To review the local boards' plans and the activities funded by WIA, the state board needs performance measures and data from workforce investment activities around California. EDD could not provide those entities involved in workforce investment programs and activities with sufficient data to develop performance measures specifically for California because the primary function of its Job Training Automation (JTA) system is to meet federal reporting requirements. In January 2011 EDD entered into a more than six-year agreement with a vendor to replace its JTA system with a Web-based system that supports the business requirements of the State's one-stop delivery system. EDD stated that the primary function of the new system is also to meet federal reporting requirements. Because the new system is an off-the-shelf system and significant changes would likely be quite costly, EDD believes the State will have limited capability for capturing additional data elements for state-specific reporting requirements.
However, the State's ability to capture additional data elements for state-specific performance measurements becomes increasingly important because of recent legislation. Legislation enacted in October 2011 provides the State with an opportunity to link education and training to economic development and to develop additional performance indicators that determine if its training programs are effective. In addition, other legislation enacted in October 2011 requires the governor to establish, through the state board, standards for certification of high-performance local boards by January 1, 2013. The law requires the state board, in consultation with representatives from the local boards, to initiate a stakeholder process to determine the appropriate metrics and standards for high-performance certification. The state board most likely will need state-specific data to develop and implement the metrics under this law. EDD stated it will begin using the Web-based system in July 2012 and, given the current project schedule for the new system, it will be able to analyze proposals for capturing new data elements in December 2012. Until EDD fully implements the new system and the State ensures that it has an effective process for approving and adding state-specific data elements to the system, the State continues to be very limited in its ability to develop and implement state-specific performance measures for WIA programs and activities.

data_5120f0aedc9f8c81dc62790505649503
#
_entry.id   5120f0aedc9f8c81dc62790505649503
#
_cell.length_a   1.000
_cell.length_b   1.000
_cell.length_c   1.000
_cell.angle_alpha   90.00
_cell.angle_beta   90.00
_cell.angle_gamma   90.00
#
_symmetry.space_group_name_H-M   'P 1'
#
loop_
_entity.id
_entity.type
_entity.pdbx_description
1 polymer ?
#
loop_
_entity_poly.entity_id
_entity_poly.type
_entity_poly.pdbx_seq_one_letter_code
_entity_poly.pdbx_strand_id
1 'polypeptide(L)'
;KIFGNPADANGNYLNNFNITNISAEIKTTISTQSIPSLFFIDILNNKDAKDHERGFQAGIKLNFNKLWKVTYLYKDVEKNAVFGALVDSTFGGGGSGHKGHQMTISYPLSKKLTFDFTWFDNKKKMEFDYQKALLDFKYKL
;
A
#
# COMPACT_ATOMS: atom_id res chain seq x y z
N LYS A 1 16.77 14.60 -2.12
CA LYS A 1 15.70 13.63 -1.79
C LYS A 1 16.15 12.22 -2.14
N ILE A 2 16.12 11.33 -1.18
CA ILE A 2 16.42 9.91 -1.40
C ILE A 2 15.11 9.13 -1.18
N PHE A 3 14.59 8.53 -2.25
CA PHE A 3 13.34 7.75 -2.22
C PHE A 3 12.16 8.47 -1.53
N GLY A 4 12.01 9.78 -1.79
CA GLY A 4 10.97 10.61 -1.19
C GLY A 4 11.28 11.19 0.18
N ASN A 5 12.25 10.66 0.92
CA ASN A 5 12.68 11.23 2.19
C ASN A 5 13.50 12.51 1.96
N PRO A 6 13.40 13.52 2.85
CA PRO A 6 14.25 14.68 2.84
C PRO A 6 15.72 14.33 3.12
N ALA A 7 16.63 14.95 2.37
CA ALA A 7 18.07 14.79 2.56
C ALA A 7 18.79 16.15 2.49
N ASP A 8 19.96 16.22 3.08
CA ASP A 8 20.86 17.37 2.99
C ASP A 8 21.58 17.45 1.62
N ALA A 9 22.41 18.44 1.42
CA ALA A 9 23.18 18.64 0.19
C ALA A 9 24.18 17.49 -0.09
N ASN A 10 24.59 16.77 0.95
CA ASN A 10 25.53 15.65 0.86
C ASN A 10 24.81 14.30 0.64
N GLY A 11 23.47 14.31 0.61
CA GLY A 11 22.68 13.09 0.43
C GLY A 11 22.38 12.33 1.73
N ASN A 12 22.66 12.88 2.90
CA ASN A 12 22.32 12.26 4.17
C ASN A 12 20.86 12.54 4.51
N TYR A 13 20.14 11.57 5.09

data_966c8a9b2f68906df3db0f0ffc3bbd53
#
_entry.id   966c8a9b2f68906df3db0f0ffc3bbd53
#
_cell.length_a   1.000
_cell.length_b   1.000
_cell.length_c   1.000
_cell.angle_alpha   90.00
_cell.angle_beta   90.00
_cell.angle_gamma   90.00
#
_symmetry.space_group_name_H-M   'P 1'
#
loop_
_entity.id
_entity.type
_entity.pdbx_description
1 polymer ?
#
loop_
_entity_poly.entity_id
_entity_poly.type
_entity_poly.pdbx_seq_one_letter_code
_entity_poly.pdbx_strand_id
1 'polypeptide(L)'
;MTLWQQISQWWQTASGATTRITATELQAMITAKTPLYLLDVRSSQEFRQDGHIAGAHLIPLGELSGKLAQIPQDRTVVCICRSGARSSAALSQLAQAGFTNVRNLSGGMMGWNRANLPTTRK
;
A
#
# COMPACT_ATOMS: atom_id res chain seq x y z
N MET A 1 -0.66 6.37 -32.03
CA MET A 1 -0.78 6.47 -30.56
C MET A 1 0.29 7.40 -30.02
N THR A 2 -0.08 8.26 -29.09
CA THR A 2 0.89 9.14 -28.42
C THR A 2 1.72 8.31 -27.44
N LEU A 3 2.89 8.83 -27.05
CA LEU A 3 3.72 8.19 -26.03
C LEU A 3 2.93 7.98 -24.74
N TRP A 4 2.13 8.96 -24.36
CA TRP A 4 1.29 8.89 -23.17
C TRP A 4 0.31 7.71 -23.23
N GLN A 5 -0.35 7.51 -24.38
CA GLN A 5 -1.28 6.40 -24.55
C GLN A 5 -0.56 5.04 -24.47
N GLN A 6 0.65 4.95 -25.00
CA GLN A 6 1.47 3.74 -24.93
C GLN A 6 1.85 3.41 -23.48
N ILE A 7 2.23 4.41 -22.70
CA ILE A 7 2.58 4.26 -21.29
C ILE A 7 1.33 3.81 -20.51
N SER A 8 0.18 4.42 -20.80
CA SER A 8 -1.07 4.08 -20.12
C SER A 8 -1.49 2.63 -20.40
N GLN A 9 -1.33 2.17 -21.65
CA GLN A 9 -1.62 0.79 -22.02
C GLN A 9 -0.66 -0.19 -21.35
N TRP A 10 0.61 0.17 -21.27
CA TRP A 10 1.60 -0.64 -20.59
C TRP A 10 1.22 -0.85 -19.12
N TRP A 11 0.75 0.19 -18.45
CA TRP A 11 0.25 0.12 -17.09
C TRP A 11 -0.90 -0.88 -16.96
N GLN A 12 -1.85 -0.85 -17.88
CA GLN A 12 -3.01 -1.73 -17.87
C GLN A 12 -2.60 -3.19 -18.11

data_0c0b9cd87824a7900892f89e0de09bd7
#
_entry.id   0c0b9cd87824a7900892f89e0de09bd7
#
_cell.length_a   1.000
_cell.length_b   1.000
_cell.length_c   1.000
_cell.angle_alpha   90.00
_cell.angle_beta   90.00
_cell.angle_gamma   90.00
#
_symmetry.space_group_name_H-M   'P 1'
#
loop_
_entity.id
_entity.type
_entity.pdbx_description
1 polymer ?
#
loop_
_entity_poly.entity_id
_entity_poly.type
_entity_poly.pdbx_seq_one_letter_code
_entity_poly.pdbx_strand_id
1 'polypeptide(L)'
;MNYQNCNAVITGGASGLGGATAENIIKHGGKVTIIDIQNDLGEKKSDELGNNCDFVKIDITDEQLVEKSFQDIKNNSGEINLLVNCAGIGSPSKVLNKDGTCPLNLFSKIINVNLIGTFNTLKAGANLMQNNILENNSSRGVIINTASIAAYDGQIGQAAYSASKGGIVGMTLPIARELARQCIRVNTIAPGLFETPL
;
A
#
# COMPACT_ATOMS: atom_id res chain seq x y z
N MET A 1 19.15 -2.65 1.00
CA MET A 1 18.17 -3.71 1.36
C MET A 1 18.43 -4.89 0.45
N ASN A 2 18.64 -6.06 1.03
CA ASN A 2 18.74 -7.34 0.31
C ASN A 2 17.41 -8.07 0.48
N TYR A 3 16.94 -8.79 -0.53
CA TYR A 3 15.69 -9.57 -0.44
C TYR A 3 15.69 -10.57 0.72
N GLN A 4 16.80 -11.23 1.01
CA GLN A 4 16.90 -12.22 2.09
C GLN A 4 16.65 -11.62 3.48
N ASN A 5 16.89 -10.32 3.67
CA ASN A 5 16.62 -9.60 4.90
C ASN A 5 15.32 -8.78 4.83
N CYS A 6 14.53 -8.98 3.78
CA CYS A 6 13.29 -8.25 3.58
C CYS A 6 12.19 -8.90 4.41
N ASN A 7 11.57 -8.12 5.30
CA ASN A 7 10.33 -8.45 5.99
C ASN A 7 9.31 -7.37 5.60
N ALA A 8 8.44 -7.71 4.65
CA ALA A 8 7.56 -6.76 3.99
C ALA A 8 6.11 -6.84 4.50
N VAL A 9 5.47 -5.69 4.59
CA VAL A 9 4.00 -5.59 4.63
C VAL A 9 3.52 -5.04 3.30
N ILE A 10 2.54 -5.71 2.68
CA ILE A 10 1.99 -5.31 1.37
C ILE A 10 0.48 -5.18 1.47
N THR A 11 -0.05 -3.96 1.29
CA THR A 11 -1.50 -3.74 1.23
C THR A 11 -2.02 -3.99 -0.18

In addition, because EDD did not always demonstrate its compliance with WIA provisions when awarding a certain type of funding to local boards and a community-based organization, it increased the State's risk of possibly losing WIA funding. Specifically, WIA requires EDD to award additional assistance funds to local areas that experience natural disasters, mass layoffs, plant closings, or other dislocation events when these events substantially increase the number of unemployed individuals. Our review of 17 projects identified seven for which EDD awarded a total of $16.7 million in additional assistance funds to local boards and a community-based organization even though these local entities did not refer to specific dislocation events in their applications. For example, EDD awarded $7.5 million in additional assistance funds to a community-based organization. In its applications, this organization stated it would provide services to migrant and seasonal farm workers but failed to identify specific dislocation events. The chief of the workforce services division stated that he believes EDD is in compliance with WIA's additional assistance requirements. The chief acknowledged that the local boards could have more fully detailed or articulated specific events in their applications, but he stated he was confident that the local boards applying for the additional assistance funds had a demonstrated need. Nevertheless, because the local boards and the community-based organization did not identify specific dislocation events that led to a substantial increase in the number of unemployed individuals in their areas, EDD is unable to demonstrate that its awards for the seven projects met WIA's requirements.